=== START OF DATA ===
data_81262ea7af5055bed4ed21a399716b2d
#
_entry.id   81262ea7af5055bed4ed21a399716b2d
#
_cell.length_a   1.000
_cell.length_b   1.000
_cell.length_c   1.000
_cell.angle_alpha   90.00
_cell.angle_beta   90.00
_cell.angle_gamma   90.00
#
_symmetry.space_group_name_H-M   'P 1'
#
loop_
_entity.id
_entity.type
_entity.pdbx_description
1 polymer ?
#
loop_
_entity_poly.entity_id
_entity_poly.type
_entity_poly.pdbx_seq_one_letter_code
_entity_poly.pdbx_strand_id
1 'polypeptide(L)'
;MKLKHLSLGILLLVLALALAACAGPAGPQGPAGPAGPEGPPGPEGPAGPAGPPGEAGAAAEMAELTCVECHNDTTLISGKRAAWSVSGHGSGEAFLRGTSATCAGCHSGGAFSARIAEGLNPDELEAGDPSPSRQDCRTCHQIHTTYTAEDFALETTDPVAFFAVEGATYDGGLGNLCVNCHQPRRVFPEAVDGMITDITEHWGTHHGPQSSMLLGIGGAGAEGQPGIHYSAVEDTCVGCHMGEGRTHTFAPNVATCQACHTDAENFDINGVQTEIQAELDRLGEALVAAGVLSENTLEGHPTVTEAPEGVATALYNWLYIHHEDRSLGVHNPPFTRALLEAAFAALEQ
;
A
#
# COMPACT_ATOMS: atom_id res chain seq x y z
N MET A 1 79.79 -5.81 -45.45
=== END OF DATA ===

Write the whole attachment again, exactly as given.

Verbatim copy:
data_81262ea7af5055bed4ed21a399716b2d
#
_entry.id   81262ea7af5055bed4ed21a399716b2d
#
_cell.length_a   1.000
_cell.length_b   1.000
_cell.length_c   1.000
_cell.angle_alpha   90.00
_cell.angle_beta   90.00
_cell.angle_gamma   90.00
#
_symmetry.space_group_name_H-M   'P 1'
#
loop_
_entity.id
_entity.type
_entity.pdbx_description
1 polymer ?
#
loop_
_entity_poly.entity_id
_entity_poly.type
_entity_poly.pdbx_seq_one_letter_code
_entity_poly.pdbx_strand_id
1 'polypeptide(L)'
;MKLKHLSLGILLLVLALALAACAGPAGPQGPAGPAGPEGPPGPEGPAGPAGPPGEAGAAAEMAELTCVECHNDTTLISGKRAAWSVSGHGSGEAFLRGTSATCAGCHSGGAFSARIAEGLNPDELEAGDPSPSRQDCRTCHQIHTTYTAEDFALETTDPVAFFAVEGATYDGGLGNLCVNCHQPRRVFPEAVDGMITDITEHWGTHHGPQSSMLLGIGGAGAEGQPGIHYSAVEDTCVGCHMGEGRTHTFAPNVATCQACHTDAENFDINGVQTEIQAELDRLGEALVAAGVLSENTLEGHPTVTEAPEGVATALYNWLYIHHEDRSLGVHNPPFTRALLEAAFAALEQ
;
A
#
# COMPACT_ATOMS: atom_id res chain seq x y z
N MET A 1 79.79 -5.81 -45.45